Some File-Sharers Leave Trails To Their Front Door

Following the publication of a paper which investigates how using the same username across multiple web sites may expose Internet users to scammers, TorrentFreak decided to apply the same research idea to a random sampling of file-sharers, with some eye-opening results.

A team of researchers from the French National Institute of Computer Science (INRIA) has just published their study of over 10 million usernames collected from Google profiles, eBay accounts and other sources. They discovered that around half of the usernames could be linked to another matching online profile, which could enable scammers to build up a more detailed profile of individuals they wish to target.

“A scammer could use this information to build a profile of a person and then target them with convincing phishing messages—perhaps referring to specific purchases on another website,” writes TechnologyReview in response to the study.

But while this research is certainly relevant to Internet users in general, it is also of great interest to those who may be sharing files online without the copyright holder’s permission.

TorrentFreak learned last year, perhaps unsurprisingly, that anti-piracy companies are increasingly using profiling techniques to identify and track the habits of the more prolific file-sharers, in particular initial uploaders.

However, while it’s unclear to what use this gathered data is being put, we can confirm 100% that users targeted in so-called Speculative Invoicing (we caught you sharing files, pay us money to go away) campaigns are being tracked through their general Internet use and comments they have made used as leverage against them.

In several cases last year, Internet users caught up in ACS:Law’s pay-up-or-else sweep asked for advice on how to respond to the law firm using online forums. The usernames they used were not unique. In fact they corresponded perfectly with ones they used on other forums where they had been less careful about disguising who they were.

In at least one case a user even discussed downloading the material he was accused of, albeit some months earlier. In another there was general talk about file-sharing, hardly proof of infringement, but it doesn’t help a case longer term.

Another person, who contacted TorrentFreak with his plight, had previously emailed ACS:Law using the same email address. We Googled that and found a site where the person mentioned his website, which led to a WHOIS which, coupled with his forename posted freely on the forum, conveniently supplied his surname and address.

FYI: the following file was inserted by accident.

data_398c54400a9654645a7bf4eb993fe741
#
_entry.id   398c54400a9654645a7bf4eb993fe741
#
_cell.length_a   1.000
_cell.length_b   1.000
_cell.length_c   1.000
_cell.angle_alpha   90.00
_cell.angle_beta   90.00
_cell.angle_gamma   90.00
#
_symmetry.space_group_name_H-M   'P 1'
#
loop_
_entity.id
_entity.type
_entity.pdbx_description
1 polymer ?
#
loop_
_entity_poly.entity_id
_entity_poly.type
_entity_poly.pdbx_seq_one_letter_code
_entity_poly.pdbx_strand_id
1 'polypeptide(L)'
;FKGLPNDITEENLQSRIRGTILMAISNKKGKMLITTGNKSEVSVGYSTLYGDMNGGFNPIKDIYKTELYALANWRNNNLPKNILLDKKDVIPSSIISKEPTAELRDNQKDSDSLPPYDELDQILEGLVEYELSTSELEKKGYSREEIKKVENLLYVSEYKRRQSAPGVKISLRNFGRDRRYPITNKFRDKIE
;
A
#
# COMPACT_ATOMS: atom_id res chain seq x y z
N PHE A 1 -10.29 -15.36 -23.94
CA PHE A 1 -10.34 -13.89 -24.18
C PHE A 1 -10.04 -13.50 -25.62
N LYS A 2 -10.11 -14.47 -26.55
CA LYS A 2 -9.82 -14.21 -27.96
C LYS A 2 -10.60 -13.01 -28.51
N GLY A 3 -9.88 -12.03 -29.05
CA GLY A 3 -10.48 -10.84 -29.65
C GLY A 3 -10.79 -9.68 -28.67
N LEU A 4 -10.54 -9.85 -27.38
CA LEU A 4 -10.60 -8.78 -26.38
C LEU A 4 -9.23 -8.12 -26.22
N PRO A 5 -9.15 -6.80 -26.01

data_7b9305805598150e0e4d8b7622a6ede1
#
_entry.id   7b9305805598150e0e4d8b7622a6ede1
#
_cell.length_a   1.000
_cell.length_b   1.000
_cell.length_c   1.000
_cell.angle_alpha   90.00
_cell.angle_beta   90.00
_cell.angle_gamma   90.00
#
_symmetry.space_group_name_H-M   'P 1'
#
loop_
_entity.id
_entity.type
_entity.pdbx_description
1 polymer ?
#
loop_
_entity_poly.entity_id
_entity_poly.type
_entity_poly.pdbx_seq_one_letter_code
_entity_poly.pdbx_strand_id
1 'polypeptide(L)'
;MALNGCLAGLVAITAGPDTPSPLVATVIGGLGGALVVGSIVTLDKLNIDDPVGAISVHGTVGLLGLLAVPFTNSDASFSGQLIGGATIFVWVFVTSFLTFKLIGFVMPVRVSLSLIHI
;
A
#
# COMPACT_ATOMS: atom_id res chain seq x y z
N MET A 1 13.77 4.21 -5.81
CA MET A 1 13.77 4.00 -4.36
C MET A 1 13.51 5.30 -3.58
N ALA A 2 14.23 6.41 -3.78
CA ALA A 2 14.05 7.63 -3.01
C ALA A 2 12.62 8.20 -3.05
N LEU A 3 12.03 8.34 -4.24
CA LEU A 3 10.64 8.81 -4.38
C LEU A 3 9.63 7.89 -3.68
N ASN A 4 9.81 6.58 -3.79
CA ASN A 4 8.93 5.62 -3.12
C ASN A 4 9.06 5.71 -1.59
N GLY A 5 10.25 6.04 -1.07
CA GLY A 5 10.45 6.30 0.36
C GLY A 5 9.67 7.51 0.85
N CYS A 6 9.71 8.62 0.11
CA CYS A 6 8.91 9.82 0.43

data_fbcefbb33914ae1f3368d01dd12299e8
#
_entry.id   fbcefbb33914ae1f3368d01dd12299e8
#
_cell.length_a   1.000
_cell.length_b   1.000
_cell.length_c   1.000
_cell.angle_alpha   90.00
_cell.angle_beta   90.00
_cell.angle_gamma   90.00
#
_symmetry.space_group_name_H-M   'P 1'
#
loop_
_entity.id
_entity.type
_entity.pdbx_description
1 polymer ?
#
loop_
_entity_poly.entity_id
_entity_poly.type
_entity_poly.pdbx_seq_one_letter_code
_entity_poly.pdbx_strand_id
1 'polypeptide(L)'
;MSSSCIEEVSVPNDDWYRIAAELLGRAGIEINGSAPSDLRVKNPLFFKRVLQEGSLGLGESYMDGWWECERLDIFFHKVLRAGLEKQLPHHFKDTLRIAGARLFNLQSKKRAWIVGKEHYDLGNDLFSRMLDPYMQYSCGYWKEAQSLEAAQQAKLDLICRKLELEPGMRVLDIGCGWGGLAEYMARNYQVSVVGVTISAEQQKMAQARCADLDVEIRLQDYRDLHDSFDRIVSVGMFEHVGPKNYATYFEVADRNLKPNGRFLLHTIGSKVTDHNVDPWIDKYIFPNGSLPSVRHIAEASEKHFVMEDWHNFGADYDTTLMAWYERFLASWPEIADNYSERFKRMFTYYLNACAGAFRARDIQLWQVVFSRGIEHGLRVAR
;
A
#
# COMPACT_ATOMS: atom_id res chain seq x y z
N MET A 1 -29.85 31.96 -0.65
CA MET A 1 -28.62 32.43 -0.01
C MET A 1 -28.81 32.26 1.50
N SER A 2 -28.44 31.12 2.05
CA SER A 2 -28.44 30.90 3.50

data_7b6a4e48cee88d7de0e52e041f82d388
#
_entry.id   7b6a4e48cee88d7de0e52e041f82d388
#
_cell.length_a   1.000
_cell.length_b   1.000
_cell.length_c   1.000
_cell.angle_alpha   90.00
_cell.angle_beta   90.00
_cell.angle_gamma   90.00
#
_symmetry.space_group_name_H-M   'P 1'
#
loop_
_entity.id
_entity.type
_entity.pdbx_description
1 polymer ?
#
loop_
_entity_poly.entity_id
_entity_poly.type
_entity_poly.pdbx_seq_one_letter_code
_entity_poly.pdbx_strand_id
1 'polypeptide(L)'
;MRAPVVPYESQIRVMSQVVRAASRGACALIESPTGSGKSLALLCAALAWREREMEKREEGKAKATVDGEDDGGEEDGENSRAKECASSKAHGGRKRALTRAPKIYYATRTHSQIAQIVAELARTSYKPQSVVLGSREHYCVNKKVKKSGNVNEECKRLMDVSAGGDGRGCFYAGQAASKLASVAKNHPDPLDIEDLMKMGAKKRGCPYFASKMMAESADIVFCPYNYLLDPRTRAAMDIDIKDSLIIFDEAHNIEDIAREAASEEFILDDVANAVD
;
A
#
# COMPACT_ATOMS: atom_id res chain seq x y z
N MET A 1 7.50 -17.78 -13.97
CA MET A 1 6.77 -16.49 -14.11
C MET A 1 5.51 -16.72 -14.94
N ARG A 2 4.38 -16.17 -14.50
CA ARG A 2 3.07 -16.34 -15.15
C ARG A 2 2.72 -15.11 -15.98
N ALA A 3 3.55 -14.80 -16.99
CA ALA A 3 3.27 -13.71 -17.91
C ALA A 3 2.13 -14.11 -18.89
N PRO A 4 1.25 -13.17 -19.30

From that information we were able to discover not that he had infringed, but had just come into some money – valuable information to a law firm looking to screw someone for hard cash.

In another recent case which ended particularly badly for one confirmed file-sharer, armed with nothing but an email address and a forum post we were able to follow a trail which led into highly personal aspects of the individual’s life. Our deep suspicions, without compromising this person’s privacy further, is that this same trail was cynically exploited by copyright holders to extract a very sizeable settlement.

Today, while writing this post, we spent just an hour on a private torrent tracker researching the site’s top 20 uploaders. In 13 cases we were able to find the users on other sites, including YouTube, Last.fm, eBay and any number of non-filesharing related forums. In 4 cases we were able to quickly identify real names. Given more time the exposure would almost certainly prove greater.

As the INRIA researchers note, people using unique and easily identifiable usernames are more vulnerable to cross-site profiling. Others with common usernames are far more difficult to track down and in our quick tests we have to agree.

Try Googling your regular usernames and email addresses….

Food for thought.

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